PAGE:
I’s interested fer ta see if’n there be an overall pattern one way ot the other. One never knows if one’s typical or way out in freakin’ left field without more dataz.

    • I agree that there would probably need to be some huge amount of research done to have reliable data. Perhaps that would be a job for the gnome census? Although I would fear from them in Org 😉

  5. My 10-man guild has two women, neither of which really do that sort of thing at all. One of them is our resident ace, who takes the strats I write and finds really key aspects to fix or change that end up getting us our awesome ranks, but as far as fishing and cauldrons go they don’t do anything toward those. I’ve also fallen into several guild officer positions through my 12 years of raiding simply because “someone has to do it”, so you’re not alone there.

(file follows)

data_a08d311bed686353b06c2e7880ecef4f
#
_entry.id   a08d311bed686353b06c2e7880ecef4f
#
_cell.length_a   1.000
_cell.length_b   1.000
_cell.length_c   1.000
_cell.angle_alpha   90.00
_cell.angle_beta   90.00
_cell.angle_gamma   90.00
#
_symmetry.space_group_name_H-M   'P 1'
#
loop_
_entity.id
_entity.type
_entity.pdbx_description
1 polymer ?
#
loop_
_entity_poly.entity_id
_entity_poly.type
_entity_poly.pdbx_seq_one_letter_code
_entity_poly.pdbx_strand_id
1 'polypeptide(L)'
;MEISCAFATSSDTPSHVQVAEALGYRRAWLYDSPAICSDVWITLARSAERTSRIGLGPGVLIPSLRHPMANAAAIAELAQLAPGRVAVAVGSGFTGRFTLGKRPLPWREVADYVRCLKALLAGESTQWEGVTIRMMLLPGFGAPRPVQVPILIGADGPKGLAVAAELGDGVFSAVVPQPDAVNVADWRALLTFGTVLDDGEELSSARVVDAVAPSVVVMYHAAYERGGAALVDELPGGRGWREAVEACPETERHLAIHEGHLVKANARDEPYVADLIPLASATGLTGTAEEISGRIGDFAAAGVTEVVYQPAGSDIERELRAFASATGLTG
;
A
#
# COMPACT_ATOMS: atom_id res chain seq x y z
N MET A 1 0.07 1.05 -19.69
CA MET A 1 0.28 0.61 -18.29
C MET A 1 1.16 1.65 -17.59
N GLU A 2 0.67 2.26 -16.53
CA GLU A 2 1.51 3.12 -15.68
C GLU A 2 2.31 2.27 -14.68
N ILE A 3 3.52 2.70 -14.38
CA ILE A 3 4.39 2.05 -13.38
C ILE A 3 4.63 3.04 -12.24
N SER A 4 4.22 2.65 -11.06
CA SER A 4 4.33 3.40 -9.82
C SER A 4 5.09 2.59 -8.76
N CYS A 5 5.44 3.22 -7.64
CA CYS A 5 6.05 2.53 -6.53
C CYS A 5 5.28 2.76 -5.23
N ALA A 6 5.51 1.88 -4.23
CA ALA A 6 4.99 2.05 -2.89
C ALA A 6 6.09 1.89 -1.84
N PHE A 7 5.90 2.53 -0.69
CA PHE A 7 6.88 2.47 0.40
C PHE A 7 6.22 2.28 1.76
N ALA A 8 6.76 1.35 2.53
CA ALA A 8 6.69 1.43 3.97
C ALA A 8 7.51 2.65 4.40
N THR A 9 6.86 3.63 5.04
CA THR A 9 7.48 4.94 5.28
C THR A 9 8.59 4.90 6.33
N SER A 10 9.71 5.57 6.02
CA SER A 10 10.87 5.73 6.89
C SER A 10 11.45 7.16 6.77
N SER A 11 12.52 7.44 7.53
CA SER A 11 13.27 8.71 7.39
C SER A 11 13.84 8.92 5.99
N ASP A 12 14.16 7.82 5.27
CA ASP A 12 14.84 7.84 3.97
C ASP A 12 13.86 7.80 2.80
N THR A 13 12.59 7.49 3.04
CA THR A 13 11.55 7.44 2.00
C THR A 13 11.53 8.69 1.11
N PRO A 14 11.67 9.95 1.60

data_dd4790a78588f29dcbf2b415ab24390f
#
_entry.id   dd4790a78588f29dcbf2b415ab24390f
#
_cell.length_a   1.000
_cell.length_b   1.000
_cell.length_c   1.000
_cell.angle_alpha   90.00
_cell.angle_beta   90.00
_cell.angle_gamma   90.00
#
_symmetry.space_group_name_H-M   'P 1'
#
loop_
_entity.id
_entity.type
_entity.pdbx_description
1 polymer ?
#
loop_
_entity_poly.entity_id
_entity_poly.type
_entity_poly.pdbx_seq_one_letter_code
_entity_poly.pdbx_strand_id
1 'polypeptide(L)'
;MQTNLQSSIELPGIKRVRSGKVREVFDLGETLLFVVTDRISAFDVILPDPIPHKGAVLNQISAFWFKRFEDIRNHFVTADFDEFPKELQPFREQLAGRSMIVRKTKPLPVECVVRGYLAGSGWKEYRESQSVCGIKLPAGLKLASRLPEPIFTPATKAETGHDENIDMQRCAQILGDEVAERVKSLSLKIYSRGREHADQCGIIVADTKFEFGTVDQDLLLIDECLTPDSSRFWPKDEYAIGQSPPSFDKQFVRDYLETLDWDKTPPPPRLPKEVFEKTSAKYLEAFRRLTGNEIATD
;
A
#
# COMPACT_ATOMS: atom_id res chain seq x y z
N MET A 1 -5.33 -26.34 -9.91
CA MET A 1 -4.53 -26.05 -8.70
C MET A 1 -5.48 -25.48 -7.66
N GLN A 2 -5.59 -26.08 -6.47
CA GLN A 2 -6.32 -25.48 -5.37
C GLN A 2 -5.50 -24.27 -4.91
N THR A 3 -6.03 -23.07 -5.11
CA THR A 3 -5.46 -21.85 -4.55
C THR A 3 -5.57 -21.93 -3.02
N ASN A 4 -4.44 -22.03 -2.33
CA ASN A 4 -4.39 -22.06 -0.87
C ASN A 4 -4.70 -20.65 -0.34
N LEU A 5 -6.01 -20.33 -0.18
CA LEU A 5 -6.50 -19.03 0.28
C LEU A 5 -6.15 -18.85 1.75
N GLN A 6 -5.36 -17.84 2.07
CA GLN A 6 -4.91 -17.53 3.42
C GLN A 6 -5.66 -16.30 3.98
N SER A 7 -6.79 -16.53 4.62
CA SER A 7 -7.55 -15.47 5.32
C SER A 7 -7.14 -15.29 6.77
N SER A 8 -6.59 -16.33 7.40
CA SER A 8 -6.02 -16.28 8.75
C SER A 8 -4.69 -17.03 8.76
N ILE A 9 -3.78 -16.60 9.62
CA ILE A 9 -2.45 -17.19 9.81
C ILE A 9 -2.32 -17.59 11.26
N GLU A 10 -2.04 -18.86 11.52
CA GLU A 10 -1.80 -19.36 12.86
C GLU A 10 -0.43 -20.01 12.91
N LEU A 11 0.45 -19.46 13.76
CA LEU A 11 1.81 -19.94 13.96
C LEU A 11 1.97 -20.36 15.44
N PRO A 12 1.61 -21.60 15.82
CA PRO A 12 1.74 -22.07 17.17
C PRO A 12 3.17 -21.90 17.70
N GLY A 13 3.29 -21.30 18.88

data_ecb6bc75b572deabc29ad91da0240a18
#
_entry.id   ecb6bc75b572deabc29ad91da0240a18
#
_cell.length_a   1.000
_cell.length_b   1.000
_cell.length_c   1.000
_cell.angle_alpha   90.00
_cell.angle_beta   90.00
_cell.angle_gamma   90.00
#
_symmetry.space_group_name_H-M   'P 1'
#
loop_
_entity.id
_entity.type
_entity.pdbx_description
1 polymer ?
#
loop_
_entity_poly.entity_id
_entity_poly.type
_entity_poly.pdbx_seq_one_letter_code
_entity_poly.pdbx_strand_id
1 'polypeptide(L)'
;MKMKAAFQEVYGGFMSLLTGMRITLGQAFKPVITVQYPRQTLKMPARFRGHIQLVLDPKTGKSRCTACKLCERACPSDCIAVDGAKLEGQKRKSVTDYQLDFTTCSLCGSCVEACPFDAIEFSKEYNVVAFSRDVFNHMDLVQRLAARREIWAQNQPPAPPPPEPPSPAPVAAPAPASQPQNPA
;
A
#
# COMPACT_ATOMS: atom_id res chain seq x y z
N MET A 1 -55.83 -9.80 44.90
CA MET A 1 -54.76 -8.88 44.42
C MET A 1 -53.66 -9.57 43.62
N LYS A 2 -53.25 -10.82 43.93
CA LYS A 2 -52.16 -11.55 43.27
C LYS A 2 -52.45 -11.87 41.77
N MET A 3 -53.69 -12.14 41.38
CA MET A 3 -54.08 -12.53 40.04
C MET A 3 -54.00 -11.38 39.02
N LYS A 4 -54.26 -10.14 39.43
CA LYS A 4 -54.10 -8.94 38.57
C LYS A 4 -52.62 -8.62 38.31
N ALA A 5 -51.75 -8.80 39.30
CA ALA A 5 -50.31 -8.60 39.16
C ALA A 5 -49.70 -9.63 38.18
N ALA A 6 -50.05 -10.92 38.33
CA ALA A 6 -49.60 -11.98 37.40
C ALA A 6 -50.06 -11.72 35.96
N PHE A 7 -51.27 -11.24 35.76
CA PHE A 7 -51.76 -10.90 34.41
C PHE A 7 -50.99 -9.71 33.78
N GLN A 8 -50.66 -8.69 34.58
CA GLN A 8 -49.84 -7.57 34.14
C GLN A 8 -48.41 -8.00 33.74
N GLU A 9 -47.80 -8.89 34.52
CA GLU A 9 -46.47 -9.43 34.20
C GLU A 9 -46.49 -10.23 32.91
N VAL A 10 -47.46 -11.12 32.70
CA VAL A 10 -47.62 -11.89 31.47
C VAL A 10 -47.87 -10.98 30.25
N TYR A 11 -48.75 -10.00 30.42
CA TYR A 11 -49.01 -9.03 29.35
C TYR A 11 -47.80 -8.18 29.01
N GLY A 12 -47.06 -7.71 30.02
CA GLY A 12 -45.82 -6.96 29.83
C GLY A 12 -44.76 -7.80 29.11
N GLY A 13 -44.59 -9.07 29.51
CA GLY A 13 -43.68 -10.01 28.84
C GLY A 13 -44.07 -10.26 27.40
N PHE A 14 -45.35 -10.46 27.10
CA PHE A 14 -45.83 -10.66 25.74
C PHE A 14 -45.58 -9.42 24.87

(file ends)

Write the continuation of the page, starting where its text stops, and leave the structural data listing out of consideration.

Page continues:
That’s my anecdote.

    • Well, I don’t think finding key aspects in strats that help you perform better is unworthy of note 😛

      • She contributes in a very big way, but it’s really more of a smart-person consultancy gig rather than the busywork other people do. She’s not making dozens of cauldrons like our priest or literally thousands of elixirs like I do.